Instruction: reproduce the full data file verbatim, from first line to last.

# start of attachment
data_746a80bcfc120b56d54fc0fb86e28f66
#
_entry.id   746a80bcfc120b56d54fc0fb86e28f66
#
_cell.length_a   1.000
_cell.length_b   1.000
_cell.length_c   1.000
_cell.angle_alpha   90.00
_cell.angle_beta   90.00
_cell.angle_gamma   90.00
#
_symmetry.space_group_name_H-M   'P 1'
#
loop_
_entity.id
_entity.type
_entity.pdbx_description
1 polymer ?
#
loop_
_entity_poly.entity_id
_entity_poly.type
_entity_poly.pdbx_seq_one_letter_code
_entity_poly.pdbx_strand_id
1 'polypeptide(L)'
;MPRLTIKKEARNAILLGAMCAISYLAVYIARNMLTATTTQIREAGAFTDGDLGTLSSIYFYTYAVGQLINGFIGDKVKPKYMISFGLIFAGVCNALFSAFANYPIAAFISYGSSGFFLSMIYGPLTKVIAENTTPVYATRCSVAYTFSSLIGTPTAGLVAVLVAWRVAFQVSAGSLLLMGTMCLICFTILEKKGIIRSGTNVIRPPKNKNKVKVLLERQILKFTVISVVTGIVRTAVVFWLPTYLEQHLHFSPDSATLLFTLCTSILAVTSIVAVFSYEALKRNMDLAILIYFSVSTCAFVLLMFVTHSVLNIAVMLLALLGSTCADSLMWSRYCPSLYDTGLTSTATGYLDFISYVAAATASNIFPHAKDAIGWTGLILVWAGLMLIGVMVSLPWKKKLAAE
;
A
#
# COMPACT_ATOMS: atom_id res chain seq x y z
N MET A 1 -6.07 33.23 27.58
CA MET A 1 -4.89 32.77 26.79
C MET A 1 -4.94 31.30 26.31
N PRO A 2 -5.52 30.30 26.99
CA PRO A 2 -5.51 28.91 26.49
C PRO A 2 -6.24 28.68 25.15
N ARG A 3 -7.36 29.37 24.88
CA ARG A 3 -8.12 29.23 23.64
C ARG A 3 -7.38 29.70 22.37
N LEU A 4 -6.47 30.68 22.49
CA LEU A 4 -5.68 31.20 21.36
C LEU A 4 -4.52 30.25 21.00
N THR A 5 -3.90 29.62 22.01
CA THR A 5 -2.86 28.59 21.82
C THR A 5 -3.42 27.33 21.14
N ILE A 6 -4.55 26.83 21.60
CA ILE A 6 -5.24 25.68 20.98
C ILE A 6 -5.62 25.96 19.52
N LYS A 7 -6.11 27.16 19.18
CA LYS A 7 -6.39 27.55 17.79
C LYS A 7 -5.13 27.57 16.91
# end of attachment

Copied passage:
data_746a80bcfc120b56d54fc0fb86e28f66
#
_entry.id   746a80bcfc120b56d54fc0fb86e28f66
#
_cell.length_a   1.000
_cell.length_b   1.000
_cell.length_c   1.000
_cell.angle_alpha   90.00
_cell.angle_beta   90.00
_cell.angle_gamma   90.00
#
_symmetry.space_group_name_H-M   'P 1'
#
loop_
_entity.id
_entity.type
_entity.pdbx_description
1 polymer ?
#
loop_
_entity_poly.entity_id
_entity_poly.type
_entity_poly.pdbx_seq_one_letter_code
_entity_poly.pdbx_strand_id
1 'polypeptide(L)'
;MPRLTIKKEARNAILLGAMCAISYLAVYIARNMLTATTTQIREAGAFTDGDLGTLSSIYFYTYAVGQLINGFIGDKVKPKYMISFGLIFAGVCNALFSAFANYPIAAFISYGSSGFFLSMIYGPLTKVIAENTTPVYATRCSVAYTFSSLIGTPTAGLVAVLVAWRVAFQVSAGSLLLMGTMCLICFTILEKKGIIRSGTNVIRPPKNKNKVKVLLERQILKFTVISVVTGIVRTAVVFWLPTYLEQHLHFSPDSATLLFTLCTSILAVTSIVAVFSYEALKRNMDLAILIYFSVSTCAFVLLMFVTHSVLNIAVMLLALLGSTCADSLMWSRYCPSLYDTGLTSTATGYLDFISYVAAATASNIFPHAKDAIGWTGLILVWAGLMLIGVMVSLPWKKKLAAE
;
A
#
# COMPACT_ATOMS: atom_id res chain seq x y z
N MET A 1 -6.07 33.23 27.58
CA MET A 1 -4.89 32.77 26.79
C MET A 1 -4.94 31.30 26.31
N PRO A 2 -5.52 30.30 26.99
CA PRO A 2 -5.51 28.91 26.49
C PRO A 2 -6.24 28.68 25.15
N ARG A 3 -7.36 29.37 24.88
CA ARG A 3 -8.12 29.23 23.64
C ARG A 3 -7.38 29.70 22.37
N LEU A 4 -6.47 30.68 22.49
CA LEU A 4 -5.68 31.20 21.36
C LEU A 4 -4.52 30.25 21.00
N THR A 5 -3.90 29.62 22.01
CA THR A 5 -2.86 28.59 21.82
C THR A 5 -3.42 27.33 21.14
N ILE A 6 -4.55 26.83 21.60
CA ILE A 6 -5.24 25.68 20.98
C ILE A 6 -5.62 25.96 19.52
N LYS A 7 -6.11 27.16 19.18
CA LYS A 7 -6.39 27.55 17.79
C LYS A 7 -5.13 27.57 16.91